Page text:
The present invention achieves this, in part, by use of an optocoupler ie the sync signals are used to drive a light emitting device and the emitted light is detected, the output signal of the detector being used to achieve the switching.

In FIG. 3, which uses the same reference numerals as FIGS. 1 and 2 where appropriate, the optocoupler is an integrated circuit 32 which includes an LED 10 and a photodetector 11. The elements of the circuit coupled to the LED 10 and comprising substantially the left half of the circuit 7 are not mains connected. This left half of the circuit must activate the optocoupler 32 when one or both sync signals (Hsync, Vsync) are active. The peak sensing circuits 30, comprised by diode Dx1 and capacitor Cx3 and diode Dx2 and capacitor Cx3 of the specific embodiment illustrated in FIG. 4, can extract enough power from the sync signals to drive the optocoupler, but they cannot distinguish between an active sync signal and one that is inactive and high. AC-sensing circuits 31, comprised by capacitor Cx1 and diodes Dx4 and Dx5, or capacitor Cx2 and diodes Dx6 and Dx7, in FIG. 4, can recognise an active sync signal correctly, but they cannot extract enough power for the optocoupler if the sync signal is weak. Thus both types are needed; the peak-sensing circuits 30 deliver the power, and the AC-sensing circuits 31 open switch 33 (transistor Tx2 in FIG. 4) at active sync signals, in order to cause the LED 10 to emit light when the sync signals are active.

If an external sync driver, ie the drivers producing the sync signals Hsync and Vsync, is as weak as worst-case TTL specifications allow, then the optocoupler will nevertheless be driven safely, but a sync signal may be overloaded in the sense that it becomes too poor for other users in the monitor. This is of no consequence provided that the overloading is removed when the monitor has woken up. This overload removal can be achieved by means of diode Dx3 and transistor Tx1 of FIG. 4 as described in greater detail hereinafter.

As is apparent from FIG. 3, the output of the photodetector 11 is applied to a mains connected control block 34 which is coupled to SMPS 5. Block 34 is supplied from the tank capacitor 21 and controls the transistor/switch 22 and the SMPS 23. As in FIG. 1, block 7C represents the circuits that remove the loading of the sync signals and is shown, for simplicity, as delivering just a single hold current IH.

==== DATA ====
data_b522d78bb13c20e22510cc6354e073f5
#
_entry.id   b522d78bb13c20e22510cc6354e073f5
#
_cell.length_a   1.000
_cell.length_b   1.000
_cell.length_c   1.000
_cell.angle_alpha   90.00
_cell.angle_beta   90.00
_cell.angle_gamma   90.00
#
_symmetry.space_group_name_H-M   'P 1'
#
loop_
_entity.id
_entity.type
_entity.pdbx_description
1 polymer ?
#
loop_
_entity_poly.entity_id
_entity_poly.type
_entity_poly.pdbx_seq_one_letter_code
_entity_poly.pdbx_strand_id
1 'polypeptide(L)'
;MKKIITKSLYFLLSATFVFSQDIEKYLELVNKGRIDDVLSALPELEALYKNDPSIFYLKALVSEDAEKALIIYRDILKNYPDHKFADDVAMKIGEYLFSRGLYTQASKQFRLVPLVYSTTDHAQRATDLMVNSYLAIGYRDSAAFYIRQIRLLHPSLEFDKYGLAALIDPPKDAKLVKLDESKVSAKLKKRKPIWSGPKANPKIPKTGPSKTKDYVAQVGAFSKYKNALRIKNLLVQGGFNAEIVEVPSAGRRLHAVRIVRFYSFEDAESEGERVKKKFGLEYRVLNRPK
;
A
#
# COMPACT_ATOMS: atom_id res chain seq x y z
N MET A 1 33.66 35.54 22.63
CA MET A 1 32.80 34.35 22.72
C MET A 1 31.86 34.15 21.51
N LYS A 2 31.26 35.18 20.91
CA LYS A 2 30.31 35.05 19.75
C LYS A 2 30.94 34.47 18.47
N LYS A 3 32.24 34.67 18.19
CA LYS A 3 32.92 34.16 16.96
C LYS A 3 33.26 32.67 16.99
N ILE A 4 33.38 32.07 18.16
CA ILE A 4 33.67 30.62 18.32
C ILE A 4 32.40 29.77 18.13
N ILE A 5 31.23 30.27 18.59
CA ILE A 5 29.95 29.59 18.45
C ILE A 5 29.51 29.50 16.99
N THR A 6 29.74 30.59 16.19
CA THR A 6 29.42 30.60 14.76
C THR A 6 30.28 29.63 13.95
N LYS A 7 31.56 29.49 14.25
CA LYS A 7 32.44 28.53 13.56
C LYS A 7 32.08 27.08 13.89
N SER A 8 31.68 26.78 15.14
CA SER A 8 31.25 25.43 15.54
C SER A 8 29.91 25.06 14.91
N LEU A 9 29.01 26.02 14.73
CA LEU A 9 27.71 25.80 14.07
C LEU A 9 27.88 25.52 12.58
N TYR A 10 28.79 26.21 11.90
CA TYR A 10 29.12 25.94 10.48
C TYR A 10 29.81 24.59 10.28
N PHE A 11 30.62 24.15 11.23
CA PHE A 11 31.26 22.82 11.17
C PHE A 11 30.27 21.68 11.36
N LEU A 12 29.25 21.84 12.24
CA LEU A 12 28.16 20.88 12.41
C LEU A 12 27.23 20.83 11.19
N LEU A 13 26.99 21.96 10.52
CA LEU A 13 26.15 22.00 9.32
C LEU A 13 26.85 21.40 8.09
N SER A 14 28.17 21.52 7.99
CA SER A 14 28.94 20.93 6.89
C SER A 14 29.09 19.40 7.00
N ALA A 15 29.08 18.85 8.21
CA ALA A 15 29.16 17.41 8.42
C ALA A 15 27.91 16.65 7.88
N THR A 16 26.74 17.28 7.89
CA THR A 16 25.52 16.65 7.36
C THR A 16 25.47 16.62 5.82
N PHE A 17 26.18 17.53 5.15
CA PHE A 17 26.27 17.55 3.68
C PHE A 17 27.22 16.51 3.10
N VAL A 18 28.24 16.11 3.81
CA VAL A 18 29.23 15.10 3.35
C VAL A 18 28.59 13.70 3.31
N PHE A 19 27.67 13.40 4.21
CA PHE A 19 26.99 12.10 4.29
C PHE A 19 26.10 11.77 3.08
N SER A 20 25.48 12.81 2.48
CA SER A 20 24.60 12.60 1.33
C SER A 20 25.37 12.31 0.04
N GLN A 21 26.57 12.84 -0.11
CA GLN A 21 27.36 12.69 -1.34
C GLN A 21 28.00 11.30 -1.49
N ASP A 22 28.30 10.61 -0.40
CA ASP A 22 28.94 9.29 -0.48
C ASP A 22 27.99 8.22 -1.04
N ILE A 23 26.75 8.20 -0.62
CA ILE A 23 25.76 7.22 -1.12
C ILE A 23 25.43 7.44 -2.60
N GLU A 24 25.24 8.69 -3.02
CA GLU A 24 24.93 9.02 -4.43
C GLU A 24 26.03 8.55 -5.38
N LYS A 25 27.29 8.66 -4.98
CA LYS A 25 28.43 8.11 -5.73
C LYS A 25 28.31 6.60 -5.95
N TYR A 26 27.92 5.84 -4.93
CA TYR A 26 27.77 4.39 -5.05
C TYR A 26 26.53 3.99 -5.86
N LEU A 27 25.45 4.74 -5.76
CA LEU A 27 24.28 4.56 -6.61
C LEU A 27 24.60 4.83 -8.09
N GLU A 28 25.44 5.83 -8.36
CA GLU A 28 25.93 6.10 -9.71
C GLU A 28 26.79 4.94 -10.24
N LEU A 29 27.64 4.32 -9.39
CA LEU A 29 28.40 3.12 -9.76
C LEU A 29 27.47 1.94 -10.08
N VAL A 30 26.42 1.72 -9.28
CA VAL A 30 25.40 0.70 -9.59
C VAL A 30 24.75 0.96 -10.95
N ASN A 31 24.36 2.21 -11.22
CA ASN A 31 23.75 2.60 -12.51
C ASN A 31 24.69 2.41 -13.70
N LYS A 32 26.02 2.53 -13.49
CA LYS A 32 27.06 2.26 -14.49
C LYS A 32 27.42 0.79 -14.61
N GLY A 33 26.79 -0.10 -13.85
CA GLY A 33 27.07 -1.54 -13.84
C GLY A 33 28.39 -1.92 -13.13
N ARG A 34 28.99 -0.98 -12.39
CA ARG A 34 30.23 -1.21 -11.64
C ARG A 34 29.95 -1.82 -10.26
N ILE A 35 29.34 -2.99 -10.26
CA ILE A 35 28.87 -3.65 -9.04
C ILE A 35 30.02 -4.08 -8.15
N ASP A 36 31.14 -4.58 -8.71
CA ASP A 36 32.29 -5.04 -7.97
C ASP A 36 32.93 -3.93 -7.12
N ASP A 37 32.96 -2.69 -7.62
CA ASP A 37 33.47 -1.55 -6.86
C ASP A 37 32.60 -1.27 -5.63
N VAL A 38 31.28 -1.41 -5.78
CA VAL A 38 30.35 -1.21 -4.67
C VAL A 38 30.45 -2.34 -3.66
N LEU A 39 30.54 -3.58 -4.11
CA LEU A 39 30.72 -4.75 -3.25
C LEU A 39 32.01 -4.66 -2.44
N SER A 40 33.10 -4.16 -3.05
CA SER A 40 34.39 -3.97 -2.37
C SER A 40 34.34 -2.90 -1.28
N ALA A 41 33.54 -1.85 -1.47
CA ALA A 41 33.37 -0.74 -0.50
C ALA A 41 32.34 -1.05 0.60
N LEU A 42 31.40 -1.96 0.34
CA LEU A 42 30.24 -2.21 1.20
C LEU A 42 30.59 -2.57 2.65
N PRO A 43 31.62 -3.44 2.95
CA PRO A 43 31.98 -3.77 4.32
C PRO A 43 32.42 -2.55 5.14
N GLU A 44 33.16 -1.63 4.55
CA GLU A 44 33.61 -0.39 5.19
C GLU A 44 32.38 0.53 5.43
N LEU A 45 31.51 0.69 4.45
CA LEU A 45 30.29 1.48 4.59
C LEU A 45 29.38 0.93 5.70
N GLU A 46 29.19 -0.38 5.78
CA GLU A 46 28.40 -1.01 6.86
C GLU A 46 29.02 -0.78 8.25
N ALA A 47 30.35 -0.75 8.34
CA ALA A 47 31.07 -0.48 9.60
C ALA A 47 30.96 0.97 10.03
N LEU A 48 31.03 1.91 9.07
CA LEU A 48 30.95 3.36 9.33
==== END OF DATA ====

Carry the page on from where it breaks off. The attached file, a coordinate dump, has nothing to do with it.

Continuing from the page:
The elements of the specific embodiment illustrated in FIG. 4 and so far not referred to will now be discussed. As mentioned above, the sync signal overload can be removed by means of diode Dx3 and transistor Tx1.

The “+5V” supply is the ordinary 5V supply of the monitor and through diode Dx3 it replaces the currents from the peak-sensing circuits when the monitor has been woken up. The “Heater” supply is the heater supply for the monitor, which is also available when the monitor has been woken up. At DPMS “0N”, “STAND-BY” and “SUSPEND”, the “Heater” supply is sufficiently higher than “+5V” to ensure that Tx1 is supplying current through diode Dx8, thus replacing the currents from the AC-sensing circuits. At DPMS “OFF”, when the monitor's microprocessor 6 (FIG. 3) discovers that both sync signals have gone inactive, the microprocessor turns off the heater voltage and as a result the transistor Tx2 is rendered non-conductive, ie switch Tx2 is closed. The monitor is turned off as a result of this, and when the “+5V” supply drops, the microprocessor will eventually lose control and might turn on the “Heater” supply again. However, when this happens the “Heater” supply can be guaranteed to be (arranged to be) too close to “+5V” to be able to open Tx1.

The right half of the circuit of FIG. 4, those elements connected to the photodetector 2, is the mains connected control block 34 of FIG. 3 and is required to turn off the monitor when the optocoupler is not active, and to turn on the monitor when the optocoupler is active. Since the optocoupler 32 is mains connected the actual device employed must be approved for mains application. The working power for this half of the circuit is obtained from the positive terminal of the power supply's tank capacitor 21, as described above. This is around 300 VDC at 230 VAC, or 150 VDC at 110 VAC. This power is present whenever the monitor is mains connected with its power switch on (closed), Zener diode DZ1 limits the used voltage to 10V.